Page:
Director, Social Informatics Program
Professor of Informatics
dhakken [at] indiana.edu
Informatics West, Room 318
Office hours: Monday, 10:30 - 11:30 a.m.; Wednesday, 1:00 - 2:00 p.m.
Other Titles and Honors
- Adjunct Professor of Anthropology
- Visiting Scholar and Profefessore a contratto, University of Trento, Italy
- Ph.D. in Anthropology at The American University, Washington, DC, 1978
- M.A. in Anthropology at The University of Chicago, 1972
- A.B. in History at Stanford University, 1968
- I202 Social Informatics (Homepage)
- I303 Organizational Informatics (Homepage)
- I501 Introduction to Informatics (Homepage)
- I590 Globalization (Homepage)
- I605 Social Foundations of Informatics (Homepage)
- I651 Ethnography of Information (Homepage)
As a cultural anthropologist, I now do my field work (ethnography) in cyberspace as well as in real life. In addition to four grants from the US National Science Foundation, one from the Social Science Research Council, and two from the Fulbright Program, I did research for the New York State Technology Foundation, the Resource Center for Independent Living, other not-for-profit organizations and public social services. While teaching Anthropology and Information Studies at the State University of New York Institute of Technology, I ran the Institute’s Policy Center. I am a past president of the Society for the Anthropology of Work of the American Anthropological Association, the first recipient of the AAA’s Textor Prize in Anticipatory Anthropology, and the SUNY Chancellor’s Award for Excellence in Scholarship and Creative Activities. Besides several scholarly and popular articles, I have written four books on computing and co-edited another. My most recent book, the second with Routledge Press, The Knowledge Landscapes of Cyberspace, was published in October, 2003.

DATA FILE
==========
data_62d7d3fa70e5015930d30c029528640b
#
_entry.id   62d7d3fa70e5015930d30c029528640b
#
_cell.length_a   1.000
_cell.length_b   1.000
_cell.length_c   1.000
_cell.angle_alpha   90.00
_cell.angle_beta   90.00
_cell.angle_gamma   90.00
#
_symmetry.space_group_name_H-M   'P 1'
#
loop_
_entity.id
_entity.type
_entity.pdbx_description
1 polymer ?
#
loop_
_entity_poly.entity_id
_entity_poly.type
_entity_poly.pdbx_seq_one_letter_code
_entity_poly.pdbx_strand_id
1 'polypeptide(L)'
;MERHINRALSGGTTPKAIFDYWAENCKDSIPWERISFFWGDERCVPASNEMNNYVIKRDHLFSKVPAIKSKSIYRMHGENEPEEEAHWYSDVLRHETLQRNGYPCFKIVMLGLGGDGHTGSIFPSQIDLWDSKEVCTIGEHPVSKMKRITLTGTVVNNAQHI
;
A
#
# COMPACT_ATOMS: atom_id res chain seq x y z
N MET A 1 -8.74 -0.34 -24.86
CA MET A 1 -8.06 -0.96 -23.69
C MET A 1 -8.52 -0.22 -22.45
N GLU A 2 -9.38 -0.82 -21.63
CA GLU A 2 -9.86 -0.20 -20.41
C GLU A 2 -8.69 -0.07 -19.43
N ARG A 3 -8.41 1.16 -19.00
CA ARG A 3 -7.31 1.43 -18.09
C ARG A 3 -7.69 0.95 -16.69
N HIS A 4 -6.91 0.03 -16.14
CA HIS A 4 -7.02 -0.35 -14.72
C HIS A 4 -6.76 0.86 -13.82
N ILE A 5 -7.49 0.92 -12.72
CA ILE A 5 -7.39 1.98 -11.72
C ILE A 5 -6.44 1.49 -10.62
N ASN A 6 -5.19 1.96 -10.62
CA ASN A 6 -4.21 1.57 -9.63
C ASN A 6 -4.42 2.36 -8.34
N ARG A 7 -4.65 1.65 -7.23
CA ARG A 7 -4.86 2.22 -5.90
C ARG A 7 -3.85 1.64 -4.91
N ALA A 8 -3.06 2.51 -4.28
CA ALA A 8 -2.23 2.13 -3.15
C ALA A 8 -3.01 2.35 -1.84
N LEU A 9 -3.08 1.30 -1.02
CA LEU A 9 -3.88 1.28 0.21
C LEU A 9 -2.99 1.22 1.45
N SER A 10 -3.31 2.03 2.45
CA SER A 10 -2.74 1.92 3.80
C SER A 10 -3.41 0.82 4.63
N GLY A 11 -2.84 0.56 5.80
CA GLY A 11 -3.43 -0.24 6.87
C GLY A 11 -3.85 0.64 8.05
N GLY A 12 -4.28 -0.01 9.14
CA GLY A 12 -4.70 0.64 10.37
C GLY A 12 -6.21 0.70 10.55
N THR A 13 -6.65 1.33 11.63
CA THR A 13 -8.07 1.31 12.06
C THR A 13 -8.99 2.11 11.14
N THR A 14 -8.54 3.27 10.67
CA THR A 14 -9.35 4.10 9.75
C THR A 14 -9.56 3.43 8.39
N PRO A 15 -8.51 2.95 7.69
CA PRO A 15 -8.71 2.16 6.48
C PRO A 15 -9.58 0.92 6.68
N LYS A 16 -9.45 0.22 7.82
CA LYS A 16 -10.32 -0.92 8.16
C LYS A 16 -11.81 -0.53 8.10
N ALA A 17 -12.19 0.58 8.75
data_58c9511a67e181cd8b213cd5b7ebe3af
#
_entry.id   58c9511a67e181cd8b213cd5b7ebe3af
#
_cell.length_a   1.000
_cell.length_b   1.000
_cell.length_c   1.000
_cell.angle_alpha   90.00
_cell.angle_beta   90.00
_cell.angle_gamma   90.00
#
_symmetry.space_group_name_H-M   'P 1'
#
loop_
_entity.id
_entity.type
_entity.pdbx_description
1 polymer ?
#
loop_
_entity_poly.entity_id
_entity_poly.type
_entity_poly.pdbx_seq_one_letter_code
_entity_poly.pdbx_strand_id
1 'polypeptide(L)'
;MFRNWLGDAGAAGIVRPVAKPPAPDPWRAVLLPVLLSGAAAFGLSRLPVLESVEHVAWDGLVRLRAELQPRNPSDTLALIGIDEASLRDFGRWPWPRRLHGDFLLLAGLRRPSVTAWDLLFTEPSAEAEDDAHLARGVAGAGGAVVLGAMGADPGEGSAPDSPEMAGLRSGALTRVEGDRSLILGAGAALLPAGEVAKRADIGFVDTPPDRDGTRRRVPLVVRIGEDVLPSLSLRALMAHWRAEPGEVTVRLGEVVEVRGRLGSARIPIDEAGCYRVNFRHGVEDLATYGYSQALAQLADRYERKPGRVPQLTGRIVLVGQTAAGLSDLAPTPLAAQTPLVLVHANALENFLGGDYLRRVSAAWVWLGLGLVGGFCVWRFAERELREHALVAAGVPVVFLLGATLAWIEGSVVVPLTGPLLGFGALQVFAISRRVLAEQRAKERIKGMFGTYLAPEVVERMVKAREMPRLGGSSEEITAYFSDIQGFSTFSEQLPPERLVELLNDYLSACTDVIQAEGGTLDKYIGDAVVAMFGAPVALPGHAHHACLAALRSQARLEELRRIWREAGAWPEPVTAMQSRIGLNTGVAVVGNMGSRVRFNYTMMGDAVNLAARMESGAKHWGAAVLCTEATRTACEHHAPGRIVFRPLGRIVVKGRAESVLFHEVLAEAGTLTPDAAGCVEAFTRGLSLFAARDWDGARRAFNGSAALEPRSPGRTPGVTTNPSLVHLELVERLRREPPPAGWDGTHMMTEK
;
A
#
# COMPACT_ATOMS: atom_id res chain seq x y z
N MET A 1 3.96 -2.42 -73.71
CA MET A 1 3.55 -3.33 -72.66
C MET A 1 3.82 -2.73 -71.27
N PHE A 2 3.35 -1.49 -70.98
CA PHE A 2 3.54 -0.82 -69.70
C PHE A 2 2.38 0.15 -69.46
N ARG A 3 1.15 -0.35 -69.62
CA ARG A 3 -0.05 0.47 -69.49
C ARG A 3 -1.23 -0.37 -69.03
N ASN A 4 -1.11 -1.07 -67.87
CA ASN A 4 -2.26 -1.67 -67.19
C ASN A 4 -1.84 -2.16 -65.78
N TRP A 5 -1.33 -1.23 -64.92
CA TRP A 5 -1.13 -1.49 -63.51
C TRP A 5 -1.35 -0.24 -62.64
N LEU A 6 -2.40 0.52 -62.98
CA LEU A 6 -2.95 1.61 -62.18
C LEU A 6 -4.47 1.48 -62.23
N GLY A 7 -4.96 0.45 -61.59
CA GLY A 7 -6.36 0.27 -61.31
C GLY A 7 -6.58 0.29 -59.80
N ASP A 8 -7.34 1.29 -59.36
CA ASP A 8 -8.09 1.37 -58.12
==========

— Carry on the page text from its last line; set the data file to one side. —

My ultimate research goal is to understand both how automated information and communication technologies are shaped by cultures as well as how AICTs shape cultures. I also promote AICTs that expand, not undermine, human capabilities.
Since studying cultural anthropology in the 1960s and ‘70s, the abiding concern of my research has been the complex ways in which social change, culture, and technology, especially computing, co-construct each other. This has led me to study worker education, public policy, and workplace use of information technology in Britain and the United States; software development in Britain, the Nordic countries, the US, and Malaysia; social service and technology (e.g., assistive technology) in the US; and techno-science in Chinese and Malaysian scholarship and higher education.
I am currently involved in several research projects:
- Effective incorporation of strong social and cross-cultural perspectives into the design and implementation of computing systems, as well as education in computing (“The Socially Robust and Enduring Computing” Program);
- The implications of Free/Libre and Open Source Projects for the future dynamics of organization (“FLOSS and ‘Virtual’ Organizing”);
- The role of and implications for computing in the recent massive but partial up-scaling of social formation reproduction (“The Cultural Construction of Demi-globalism”); and
- What computing contributed to the current crisis and how a different approach to computing could help us get out if it (“Computing and Crisis”).